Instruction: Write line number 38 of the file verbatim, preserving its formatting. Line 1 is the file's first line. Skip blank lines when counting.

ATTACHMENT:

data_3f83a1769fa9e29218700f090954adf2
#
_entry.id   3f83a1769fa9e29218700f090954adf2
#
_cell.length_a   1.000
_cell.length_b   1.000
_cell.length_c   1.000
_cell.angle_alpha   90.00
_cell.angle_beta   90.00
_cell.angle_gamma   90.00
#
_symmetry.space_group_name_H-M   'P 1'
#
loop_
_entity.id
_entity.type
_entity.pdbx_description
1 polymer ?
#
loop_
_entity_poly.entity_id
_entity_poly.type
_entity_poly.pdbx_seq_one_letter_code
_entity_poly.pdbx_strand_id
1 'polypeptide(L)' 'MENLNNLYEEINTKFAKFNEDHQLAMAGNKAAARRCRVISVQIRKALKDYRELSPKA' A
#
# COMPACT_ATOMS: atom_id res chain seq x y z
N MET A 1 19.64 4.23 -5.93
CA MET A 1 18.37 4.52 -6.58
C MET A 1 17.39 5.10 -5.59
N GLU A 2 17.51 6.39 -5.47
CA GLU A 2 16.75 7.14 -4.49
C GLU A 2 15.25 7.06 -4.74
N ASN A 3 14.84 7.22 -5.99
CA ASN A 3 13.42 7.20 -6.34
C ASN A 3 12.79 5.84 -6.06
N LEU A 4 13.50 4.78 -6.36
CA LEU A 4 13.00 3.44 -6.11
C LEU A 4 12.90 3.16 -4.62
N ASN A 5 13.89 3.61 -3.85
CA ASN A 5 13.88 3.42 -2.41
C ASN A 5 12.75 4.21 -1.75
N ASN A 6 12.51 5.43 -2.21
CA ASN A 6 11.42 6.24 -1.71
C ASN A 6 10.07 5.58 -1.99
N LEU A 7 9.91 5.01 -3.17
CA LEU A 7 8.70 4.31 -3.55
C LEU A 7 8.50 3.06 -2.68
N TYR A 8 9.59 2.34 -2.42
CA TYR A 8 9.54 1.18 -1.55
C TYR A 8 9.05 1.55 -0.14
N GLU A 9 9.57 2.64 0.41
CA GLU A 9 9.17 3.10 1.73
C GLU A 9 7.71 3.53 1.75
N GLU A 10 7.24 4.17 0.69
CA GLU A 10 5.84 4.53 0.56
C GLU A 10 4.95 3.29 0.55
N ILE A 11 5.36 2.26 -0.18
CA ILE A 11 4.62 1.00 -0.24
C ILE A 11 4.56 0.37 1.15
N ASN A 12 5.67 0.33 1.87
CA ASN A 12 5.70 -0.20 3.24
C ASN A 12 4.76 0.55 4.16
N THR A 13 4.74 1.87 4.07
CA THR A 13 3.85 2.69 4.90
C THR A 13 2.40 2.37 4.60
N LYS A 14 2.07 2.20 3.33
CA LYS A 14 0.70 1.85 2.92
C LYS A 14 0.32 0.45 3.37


CA LEU A 4 13.00 3.44 -6.11